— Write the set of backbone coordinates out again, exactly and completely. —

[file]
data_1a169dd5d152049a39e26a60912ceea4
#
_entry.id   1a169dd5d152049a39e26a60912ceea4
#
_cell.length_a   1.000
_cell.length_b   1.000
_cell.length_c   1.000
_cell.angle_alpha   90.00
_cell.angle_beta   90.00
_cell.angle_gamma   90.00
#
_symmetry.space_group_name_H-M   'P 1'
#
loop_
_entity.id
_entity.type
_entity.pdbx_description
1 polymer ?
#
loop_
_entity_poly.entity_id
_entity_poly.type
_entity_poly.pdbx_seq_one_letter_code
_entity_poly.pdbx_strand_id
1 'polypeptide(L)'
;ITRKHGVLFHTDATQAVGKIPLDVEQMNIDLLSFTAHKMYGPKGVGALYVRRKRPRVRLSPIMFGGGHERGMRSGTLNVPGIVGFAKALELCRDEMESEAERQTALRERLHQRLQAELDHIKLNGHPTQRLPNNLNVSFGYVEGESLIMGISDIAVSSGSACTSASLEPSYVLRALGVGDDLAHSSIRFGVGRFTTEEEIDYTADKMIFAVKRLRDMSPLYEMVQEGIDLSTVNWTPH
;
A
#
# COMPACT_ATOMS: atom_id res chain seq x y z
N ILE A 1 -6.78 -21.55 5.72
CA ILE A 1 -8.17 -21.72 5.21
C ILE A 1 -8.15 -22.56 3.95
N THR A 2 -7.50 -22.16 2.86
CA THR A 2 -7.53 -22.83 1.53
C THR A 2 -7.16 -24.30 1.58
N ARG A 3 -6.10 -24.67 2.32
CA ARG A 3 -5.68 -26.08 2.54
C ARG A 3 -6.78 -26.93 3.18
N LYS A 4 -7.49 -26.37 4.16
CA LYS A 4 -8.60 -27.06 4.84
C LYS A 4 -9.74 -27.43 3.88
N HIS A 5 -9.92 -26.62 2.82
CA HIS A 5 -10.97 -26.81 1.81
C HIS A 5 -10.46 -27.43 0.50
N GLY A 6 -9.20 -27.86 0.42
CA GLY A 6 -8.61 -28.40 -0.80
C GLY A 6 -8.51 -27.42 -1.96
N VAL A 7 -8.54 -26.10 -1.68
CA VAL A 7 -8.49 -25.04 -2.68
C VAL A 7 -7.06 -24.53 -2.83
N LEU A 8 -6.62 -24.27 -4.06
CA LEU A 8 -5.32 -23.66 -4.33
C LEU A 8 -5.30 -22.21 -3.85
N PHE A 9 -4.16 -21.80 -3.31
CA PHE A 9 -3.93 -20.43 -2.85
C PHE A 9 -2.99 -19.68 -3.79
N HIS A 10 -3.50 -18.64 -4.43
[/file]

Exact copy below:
data_1a169dd5d152049a39e26a60912ceea4
#
_entry.id   1a169dd5d152049a39e26a60912ceea4
#
_cell.length_a   1.000
_cell.length_b   1.000
_cell.length_c   1.000
_cell.angle_alpha   90.00
_cell.angle_beta   90.00
_cell.angle_gamma   90.00
#
_symmetry.space_group_name_H-M   'P 1'
#
loop_
_entity.id
_entity.type
_entity.pdbx_description
1 polymer ?
#
loop_
_entity_poly.entity_id
_entity_poly.type
_entity_poly.pdbx_seq_one_letter_code
_entity_poly.pdbx_strand_id
1 'polypeptide(L)'
;ITRKHGVLFHTDATQAVGKIPLDVEQMNIDLLSFTAHKMYGPKGVGALYVRRKRPRVRLSPIMFGGGHERGMRSGTLNVPGIVGFAKALELCRDEMESEAERQTALRERLHQRLQAELDHIKLNGHPTQRLPNNLNVSFGYVEGESLIMGISDIAVSSGSACTSASLEPSYVLRALGVGDDLAHSSIRFGVGRFTTEEEIDYTADKMIFAVKRLRDMSPLYEMVQEGIDLSTVNWTPH
;
A
#
# COMPACT_ATOMS: atom_id res chain seq x y z
N ILE A 1 -6.78 -21.55 5.72
CA ILE A 1 -8.17 -21.72 5.21
C ILE A 1 -8.15 -22.56 3.95
N THR A 2 -7.50 -22.16 2.86
CA THR A 2 -7.53 -22.83 1.53
C THR A 2 -7.16 -24.30 1.58
N ARG A 3 -6.10 -24.67 2.32
CA ARG A 3 -5.68 -26.08 2.54
C ARG A 3 -6.78 -26.93 3.18
N LYS A 4 -7.49 -26.37 4.16
CA LYS A 4 -8.60 -27.06 4.84
C LYS A 4 -9.74 -27.43 3.88
N HIS A 5 -9.92 -26.62 2.82
CA HIS A 5 -10.97 -26.81 1.81
C HIS A 5 -10.46 -27.43 0.50
N GLY A 6 -9.20 -27.86 0.42
CA GLY A 6 -8.61 -28.40 -0.80
C GLY A 6 -8.51 -27.42 -1.96
N VAL A 7 -8.54 -26.10 -1.68
CA VAL A 7 -8.49 -25.04 -2.68
C VAL A 7 -7.06 -24.53 -2.83
N LEU A 8 -6.62 -24.27 -4.06
CA LEU A 8 -5.32 -23.66 -4.33
C LEU A 8 -5.30 -22.21 -3.85
N PHE A 9 -4.16 -21.80 -3.31
CA PHE A 9 -3.93 -20.43 -2.85
C PHE A 9 -2.99 -19.68 -3.79
N HIS A 10 -3.50 -18.64 -4.43